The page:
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Active Transportation

Active transportation is human-powered transportation that engages people in healthy physical activity while they travel from place to place. People walking, bicycling, using strollers, wheelchairs/mobility devices, skateboarding and rollerblading are engaged in active transportation. ~ODOT

 

#YourMoveOhio

  • ​Educate all road users how to use the road safely

  • Encourage Ohioans to choose active transportation, and

  • Increase safety for people walking and biking

Guide to Ohio Trails

Whether planning a trails trip from your home computer or on the road looking for spontaneous adventure, the new DETOUR trails app will make it easy to find what you are looking for.

The WABASH CANNONBALL TRAIL is a 66 mile, multi-use recreational trail in Northwest Ohio. It provides non-motorized access to hikers, bikers, equestrians, and cross-country skiers.

Wabash Cannonball Trail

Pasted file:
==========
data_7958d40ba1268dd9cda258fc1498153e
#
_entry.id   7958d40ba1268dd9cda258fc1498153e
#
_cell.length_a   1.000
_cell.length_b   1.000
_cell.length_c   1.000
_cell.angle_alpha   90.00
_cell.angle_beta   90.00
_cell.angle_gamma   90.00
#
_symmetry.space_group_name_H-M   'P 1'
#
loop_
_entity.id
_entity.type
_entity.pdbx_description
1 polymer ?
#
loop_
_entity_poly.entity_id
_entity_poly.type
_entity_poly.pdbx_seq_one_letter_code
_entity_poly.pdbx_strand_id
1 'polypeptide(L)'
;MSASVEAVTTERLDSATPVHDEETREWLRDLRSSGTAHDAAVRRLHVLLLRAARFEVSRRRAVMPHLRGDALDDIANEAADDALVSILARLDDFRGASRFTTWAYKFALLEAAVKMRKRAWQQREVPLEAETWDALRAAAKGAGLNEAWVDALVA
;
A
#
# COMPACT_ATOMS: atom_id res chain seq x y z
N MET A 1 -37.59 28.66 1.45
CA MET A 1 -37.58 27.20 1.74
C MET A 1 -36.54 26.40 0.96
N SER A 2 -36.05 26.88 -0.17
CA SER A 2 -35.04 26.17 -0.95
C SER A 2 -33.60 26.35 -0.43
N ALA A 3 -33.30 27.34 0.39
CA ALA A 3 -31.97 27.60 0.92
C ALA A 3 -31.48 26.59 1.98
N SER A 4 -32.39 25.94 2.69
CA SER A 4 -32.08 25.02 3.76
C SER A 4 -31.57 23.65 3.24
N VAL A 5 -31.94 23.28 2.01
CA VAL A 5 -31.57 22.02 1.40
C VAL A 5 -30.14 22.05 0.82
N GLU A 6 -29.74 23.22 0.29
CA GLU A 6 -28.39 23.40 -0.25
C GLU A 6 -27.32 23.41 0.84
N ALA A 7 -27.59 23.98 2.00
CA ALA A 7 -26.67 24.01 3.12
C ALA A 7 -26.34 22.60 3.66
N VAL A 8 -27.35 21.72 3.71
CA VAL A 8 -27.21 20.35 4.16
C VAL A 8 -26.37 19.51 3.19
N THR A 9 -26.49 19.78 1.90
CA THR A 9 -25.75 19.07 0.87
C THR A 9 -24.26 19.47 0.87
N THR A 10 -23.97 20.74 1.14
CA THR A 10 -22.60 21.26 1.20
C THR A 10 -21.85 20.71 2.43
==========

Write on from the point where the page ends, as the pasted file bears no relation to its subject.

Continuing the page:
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Cycling & Bike Paths

Bike trails are a great way to explore Ohio. There are 47 Ohio destinations tagged in Cycling & Bike Paths.

 

 

Staying Safe

 

ACTIVE TRANSPORTATION PLANNING

Creating active transportation plans requires coordination, including developing and documenting walking and bicycling conditions and recommendations at the local, regional, and state levels. It is important that coordinating entities have a common understanding of active transportation needs and how to meet them through project development and implementation, as well as how they relate to other initiatives that support walking and bicycling. ~ODOT

Walk.Bike.Ohio (WBO) is Ohio’s first statewide pedestrian and bicycle plan, and provides a roadmap for overcoming challenges and capitalizing on opportunities as the state moves towards creating a more walkable and bikeable Ohio.

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Safer Multimodal Travel

"In many small towns and rural communities, active transportation is even more common than it is in urban areas. However, infrastructure to support active transportation is often limited or absent. Many small and rural communities are located on State and county roadways that were built to design standards that favor high-speed motorized traffic, resulting in a system that makes walking and bicycling less safe and uncomfortable. These roadways can be retrofitted and redesigned over time to provide a transportation network that better serves the safety, health, and economic interests of the community." US DOT & Federal Highway Administration